Independence day: a day for nationalistic sentiments or a review of our Statehood?

This year I celebrated Independence Day away from the island. The distance from Malta and living in another European country made me look at this day in a different way from the usual ‘public holiday’ mode. Skirting the issues raised around Independence day, this day represents the start of our modern State. It was long time coming and there were people at the time who were skeptical whether we were ready for our Statehood. History has proved right those who were confident enough and believed in our people. Today, we are not only a sovereign state but also a member of the European Union. Our statehood has come of age quite early.

We are a small nation but a hard working people, proud, and do not expect that others owe us our livelihood. Our collective psyche has developed, though, in a sense, we think we ought to occasionally exploit our colonizers. Every so often, our island mentality is given away when we think that we are at the center of the world. Recently, a strong nationalistic sentiment was expressed on the social media when the immigration problem caused some anxious and panic reactions even from the Executive level.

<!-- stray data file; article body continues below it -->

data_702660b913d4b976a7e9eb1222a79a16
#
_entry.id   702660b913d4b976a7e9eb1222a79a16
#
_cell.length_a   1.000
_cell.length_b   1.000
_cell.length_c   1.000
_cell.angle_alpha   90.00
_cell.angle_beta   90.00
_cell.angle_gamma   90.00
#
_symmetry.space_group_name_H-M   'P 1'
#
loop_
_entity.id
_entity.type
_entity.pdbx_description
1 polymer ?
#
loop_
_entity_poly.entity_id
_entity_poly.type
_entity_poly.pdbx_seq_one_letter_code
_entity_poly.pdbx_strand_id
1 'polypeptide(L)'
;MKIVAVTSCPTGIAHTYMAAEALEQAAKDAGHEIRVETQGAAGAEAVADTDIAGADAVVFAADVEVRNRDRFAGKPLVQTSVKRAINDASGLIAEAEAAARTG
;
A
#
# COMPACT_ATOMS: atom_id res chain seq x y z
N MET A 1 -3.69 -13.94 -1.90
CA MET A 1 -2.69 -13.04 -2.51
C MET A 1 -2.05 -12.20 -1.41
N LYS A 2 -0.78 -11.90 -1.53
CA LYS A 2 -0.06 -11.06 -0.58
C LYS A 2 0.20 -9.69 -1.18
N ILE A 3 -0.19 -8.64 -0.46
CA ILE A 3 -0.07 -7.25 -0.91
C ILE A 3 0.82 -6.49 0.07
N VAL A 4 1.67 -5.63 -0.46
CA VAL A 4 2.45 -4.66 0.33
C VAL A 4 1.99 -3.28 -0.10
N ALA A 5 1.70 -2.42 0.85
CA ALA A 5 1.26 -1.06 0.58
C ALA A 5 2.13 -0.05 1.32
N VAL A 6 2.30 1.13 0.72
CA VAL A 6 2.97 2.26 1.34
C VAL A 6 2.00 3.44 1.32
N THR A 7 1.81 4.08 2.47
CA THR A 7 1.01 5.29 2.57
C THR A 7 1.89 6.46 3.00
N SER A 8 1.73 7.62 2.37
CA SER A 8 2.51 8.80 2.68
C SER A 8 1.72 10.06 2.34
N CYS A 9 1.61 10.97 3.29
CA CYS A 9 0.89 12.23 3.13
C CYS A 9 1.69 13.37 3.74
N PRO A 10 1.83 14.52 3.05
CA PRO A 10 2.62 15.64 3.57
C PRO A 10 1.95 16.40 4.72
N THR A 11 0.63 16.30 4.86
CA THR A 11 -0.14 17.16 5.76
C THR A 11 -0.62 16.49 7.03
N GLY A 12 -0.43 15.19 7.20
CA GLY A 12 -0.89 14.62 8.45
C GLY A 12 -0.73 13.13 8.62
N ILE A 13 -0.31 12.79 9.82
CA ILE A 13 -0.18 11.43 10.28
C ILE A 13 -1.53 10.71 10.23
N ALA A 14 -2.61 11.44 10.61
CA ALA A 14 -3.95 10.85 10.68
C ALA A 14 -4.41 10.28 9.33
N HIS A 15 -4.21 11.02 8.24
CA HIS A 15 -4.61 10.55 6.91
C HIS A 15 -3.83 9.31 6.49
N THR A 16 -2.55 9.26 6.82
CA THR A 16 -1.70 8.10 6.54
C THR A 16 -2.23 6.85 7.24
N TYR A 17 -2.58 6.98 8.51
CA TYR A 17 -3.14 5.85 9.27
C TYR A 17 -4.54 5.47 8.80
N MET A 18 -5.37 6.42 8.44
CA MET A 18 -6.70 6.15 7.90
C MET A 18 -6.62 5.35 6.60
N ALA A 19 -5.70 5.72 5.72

Is it a time for nationalism? Or in a global world, are national borders and states just juridical realities? It seems that global identity and awareness has become part of contemporary’s man self-understanding. Crossing over borders, one finds the same international companies with their familiar trademark goods; people use the same technology everywhere; and the same technology swipes away distance and time to bring all people together at the same instant. This necessarily has a psychological effect on the citizens of the world: we are one albeit with differences.

Independence day within this context should not therefore be a day for nationalism but a review of our Statehood. What does our nation stand for? What are the values it cherishes? What is the future it is building? What contribution it is giving to the European Union; the United Nations; and the world in its relations with other nations? The strength of a people is not in its number or its wealth but in its thinking. An idea is effective irrespective where it comes from. Our smallness should not be an obstacle to good thinking.

Usually, on this day the Speaker of the House gives a speech on the state of the Parliament as a symbol of our democracy. I suggest that we should go beyond that and discuss the quality of our Statehood.

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